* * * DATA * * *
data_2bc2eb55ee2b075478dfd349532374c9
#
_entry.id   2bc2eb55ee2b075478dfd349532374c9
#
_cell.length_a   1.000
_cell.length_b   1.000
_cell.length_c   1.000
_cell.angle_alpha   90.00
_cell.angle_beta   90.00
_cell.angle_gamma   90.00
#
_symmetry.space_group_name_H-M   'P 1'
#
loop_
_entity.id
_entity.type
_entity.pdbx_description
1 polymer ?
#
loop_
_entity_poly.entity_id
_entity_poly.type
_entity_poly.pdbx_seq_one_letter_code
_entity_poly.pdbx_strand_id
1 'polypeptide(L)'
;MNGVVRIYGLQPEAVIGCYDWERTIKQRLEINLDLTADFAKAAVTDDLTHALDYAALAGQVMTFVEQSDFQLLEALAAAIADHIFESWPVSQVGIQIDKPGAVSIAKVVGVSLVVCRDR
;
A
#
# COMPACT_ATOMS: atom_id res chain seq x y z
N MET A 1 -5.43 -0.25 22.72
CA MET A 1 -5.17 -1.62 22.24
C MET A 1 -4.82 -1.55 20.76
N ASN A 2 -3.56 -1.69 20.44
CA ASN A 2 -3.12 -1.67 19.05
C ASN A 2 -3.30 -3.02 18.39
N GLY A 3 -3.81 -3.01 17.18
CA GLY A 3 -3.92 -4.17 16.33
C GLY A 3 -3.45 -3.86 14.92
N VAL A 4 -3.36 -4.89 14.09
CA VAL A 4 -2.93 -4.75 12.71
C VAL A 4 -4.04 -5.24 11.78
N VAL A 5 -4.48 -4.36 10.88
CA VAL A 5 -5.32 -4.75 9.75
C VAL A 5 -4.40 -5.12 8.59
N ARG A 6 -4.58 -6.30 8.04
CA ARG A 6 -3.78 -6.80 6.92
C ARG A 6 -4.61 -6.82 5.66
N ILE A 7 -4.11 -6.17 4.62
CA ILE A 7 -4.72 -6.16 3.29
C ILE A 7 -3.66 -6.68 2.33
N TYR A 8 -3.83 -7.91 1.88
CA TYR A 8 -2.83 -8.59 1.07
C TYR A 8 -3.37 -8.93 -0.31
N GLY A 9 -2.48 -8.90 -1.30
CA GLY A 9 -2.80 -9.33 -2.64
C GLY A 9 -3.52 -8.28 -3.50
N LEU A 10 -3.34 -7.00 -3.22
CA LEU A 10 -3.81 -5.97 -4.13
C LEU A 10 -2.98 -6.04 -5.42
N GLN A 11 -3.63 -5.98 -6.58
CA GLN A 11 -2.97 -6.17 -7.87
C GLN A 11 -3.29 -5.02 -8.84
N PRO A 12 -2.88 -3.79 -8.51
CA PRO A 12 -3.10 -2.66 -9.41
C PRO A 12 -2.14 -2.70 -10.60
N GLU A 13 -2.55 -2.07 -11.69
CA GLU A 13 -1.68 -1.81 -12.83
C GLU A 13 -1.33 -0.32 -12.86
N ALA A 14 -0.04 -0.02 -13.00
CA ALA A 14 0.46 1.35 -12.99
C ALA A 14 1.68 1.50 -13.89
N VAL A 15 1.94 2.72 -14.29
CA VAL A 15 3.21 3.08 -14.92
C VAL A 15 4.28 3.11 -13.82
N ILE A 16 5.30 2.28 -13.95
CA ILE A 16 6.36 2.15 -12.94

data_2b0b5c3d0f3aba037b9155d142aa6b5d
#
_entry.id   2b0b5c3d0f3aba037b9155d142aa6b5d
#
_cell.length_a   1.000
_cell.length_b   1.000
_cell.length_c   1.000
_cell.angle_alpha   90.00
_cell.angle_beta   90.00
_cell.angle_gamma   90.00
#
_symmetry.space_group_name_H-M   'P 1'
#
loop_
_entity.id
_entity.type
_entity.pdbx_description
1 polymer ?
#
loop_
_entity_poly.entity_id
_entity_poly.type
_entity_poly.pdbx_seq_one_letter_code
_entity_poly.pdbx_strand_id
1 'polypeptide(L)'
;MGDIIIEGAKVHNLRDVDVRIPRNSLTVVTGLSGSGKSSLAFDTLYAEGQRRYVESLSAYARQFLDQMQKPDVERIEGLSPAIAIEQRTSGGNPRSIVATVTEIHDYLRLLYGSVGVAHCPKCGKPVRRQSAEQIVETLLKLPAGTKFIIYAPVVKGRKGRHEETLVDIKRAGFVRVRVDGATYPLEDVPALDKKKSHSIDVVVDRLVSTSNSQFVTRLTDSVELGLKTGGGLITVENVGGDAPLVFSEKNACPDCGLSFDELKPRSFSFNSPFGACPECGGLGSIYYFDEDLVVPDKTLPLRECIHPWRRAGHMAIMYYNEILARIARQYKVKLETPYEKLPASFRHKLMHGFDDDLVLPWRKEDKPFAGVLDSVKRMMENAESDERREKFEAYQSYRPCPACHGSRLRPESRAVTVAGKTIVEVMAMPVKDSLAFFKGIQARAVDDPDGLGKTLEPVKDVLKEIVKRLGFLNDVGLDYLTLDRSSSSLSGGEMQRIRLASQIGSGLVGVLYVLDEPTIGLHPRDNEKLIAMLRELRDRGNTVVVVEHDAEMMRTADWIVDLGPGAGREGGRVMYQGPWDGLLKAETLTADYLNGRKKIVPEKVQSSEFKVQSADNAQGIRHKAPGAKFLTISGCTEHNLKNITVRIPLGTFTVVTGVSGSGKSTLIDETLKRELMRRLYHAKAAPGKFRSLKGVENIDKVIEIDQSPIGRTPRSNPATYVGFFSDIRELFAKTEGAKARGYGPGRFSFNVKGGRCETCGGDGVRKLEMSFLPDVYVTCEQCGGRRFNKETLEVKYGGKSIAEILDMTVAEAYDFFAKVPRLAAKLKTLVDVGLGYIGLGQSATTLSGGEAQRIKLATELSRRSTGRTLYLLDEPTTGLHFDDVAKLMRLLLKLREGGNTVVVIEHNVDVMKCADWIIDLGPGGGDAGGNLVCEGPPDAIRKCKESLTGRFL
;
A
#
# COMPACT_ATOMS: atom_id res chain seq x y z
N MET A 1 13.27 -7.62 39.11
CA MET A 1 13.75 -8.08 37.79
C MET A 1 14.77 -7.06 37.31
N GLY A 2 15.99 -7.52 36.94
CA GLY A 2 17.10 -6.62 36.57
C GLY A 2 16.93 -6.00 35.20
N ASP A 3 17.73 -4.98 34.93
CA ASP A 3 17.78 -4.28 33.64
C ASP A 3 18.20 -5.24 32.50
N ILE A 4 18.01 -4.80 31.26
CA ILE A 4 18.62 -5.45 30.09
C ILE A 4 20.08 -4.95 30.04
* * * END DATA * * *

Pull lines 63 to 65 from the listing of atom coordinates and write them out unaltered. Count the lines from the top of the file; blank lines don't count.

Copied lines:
C GLN A 11 -3.29 -5.02 -8.84
N PRO A 12 -2.88 -3.79 -8.51
CA PRO A 12 -3.10 -2.66 -9.41